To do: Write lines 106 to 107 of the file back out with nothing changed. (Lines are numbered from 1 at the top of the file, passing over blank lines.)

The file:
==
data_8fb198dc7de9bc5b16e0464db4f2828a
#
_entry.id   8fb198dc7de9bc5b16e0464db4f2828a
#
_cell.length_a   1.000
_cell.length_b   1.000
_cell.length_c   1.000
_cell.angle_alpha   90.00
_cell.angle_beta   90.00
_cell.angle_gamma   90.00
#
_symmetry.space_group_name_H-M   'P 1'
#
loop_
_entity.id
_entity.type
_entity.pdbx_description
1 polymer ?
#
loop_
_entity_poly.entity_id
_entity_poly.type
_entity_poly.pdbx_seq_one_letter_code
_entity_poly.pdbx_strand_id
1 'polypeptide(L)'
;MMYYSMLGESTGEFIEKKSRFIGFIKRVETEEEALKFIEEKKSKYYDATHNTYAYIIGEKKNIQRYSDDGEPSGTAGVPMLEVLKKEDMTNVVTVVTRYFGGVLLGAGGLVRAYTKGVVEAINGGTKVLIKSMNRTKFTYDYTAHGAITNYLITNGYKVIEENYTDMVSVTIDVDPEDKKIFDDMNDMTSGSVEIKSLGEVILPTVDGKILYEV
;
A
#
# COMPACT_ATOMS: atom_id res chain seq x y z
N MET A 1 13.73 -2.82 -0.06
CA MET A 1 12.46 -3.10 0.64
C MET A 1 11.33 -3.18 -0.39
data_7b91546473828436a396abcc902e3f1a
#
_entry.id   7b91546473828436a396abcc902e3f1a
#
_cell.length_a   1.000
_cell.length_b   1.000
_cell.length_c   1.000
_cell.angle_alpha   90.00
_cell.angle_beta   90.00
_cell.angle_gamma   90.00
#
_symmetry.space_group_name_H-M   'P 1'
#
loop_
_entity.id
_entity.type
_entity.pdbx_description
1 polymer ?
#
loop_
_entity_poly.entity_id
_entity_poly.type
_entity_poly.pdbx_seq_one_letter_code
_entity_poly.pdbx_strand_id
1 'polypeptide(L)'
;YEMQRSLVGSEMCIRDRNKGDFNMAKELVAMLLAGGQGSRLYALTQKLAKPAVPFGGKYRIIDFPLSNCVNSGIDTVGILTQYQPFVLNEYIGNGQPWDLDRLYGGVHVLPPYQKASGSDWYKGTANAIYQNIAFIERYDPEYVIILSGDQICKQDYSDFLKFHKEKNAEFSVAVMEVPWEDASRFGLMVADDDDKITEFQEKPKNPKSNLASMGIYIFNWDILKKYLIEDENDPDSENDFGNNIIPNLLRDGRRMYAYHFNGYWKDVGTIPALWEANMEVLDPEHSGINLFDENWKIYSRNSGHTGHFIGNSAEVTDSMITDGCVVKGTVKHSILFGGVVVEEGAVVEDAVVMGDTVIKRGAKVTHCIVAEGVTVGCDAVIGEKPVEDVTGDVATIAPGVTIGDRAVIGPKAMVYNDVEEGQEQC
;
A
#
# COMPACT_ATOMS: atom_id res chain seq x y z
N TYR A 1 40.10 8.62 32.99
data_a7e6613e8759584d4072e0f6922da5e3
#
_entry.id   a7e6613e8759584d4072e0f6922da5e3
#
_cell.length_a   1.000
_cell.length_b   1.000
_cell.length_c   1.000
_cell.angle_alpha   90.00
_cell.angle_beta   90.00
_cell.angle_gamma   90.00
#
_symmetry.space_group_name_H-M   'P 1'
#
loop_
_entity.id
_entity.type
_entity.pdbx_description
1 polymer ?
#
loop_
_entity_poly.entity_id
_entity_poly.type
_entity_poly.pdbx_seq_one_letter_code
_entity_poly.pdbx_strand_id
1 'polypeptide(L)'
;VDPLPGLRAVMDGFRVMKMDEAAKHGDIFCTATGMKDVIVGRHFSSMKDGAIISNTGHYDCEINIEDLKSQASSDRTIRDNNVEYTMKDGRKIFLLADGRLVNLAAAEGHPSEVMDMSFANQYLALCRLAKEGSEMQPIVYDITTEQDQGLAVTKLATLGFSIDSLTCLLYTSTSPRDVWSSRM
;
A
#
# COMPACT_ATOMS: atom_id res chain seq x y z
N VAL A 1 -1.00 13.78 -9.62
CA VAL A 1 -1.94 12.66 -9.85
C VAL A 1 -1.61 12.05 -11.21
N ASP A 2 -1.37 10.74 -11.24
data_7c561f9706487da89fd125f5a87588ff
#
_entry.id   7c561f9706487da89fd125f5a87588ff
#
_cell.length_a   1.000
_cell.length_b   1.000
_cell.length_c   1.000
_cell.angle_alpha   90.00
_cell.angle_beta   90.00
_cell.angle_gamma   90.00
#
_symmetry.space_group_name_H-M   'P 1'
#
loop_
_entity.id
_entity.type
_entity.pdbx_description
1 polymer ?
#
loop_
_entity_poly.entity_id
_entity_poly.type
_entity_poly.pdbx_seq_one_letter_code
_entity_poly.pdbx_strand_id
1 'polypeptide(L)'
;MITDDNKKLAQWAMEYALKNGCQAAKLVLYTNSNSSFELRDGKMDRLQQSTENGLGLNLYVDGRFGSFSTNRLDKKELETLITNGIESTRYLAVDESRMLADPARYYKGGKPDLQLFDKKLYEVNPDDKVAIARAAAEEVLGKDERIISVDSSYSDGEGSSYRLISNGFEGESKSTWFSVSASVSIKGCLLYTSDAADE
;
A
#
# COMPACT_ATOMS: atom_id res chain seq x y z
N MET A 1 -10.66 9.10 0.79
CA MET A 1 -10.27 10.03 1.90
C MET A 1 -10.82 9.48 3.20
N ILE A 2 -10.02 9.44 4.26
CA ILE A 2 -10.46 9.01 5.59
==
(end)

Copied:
_cell.angle_alpha   90.00
_cell.angle_beta   90.00